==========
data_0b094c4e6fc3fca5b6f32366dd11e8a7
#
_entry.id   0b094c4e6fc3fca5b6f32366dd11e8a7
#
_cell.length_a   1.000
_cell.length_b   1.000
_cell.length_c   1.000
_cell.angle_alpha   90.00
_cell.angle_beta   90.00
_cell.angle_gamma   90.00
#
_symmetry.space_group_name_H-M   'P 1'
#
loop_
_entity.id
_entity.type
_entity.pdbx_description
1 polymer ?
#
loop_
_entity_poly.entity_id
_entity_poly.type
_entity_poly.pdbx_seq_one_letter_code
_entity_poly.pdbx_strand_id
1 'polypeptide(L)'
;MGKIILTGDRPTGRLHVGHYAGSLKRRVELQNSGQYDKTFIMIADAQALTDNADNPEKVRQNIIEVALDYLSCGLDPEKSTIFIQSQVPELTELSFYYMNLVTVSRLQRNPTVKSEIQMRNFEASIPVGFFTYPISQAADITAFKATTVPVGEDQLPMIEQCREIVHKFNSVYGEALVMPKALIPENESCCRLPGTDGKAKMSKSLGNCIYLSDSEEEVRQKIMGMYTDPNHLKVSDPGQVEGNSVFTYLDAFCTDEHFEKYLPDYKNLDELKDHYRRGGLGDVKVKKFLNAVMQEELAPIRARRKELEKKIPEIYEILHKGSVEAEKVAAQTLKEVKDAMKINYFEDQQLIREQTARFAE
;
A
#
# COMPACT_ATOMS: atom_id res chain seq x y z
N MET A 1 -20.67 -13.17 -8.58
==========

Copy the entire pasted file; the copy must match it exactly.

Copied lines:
data_0b094c4e6fc3fca5b6f32366dd11e8a7
#
_entry.id   0b094c4e6fc3fca5b6f32366dd11e8a7
#
_cell.length_a   1.000
_cell.length_b   1.000
_cell.length_c   1.000
_cell.angle_alpha   90.00
_cell.angle_beta   90.00
_cell.angle_gamma   90.00
#
_symmetry.space_group_name_H-M   'P 1'
#
loop_
_entity.id
_entity.type
_entity.pdbx_description
1 polymer ?
#
loop_
_entity_poly.entity_id
_entity_poly.type
_entity_poly.pdbx_seq_one_letter_code
_entity_poly.pdbx_strand_id
1 'polypeptide(L)'
;MGKIILTGDRPTGRLHVGHYAGSLKRRVELQNSGQYDKTFIMIADAQALTDNADNPEKVRQNIIEVALDYLSCGLDPEKSTIFIQSQVPELTELSFYYMNLVTVSRLQRNPTVKSEIQMRNFEASIPVGFFTYPISQAADITAFKATTVPVGEDQLPMIEQCREIVHKFNSVYGEALVMPKALIPENESCCRLPGTDGKAKMSKSLGNCIYLSDSEEEVRQKIMGMYTDPNHLKVSDPGQVEGNSVFTYLDAFCTDEHFEKYLPDYKNLDELKDHYRRGGLGDVKVKKFLNAVMQEELAPIRARRKELEKKIPEIYEILHKGSVEAEKVAAQTLKEVKDAMKINYFEDQQLIREQTARFAE
;
A
#
# COMPACT_ATOMS: atom_id res chain seq x y z
N MET A 1 -20.67 -13.17 -8.58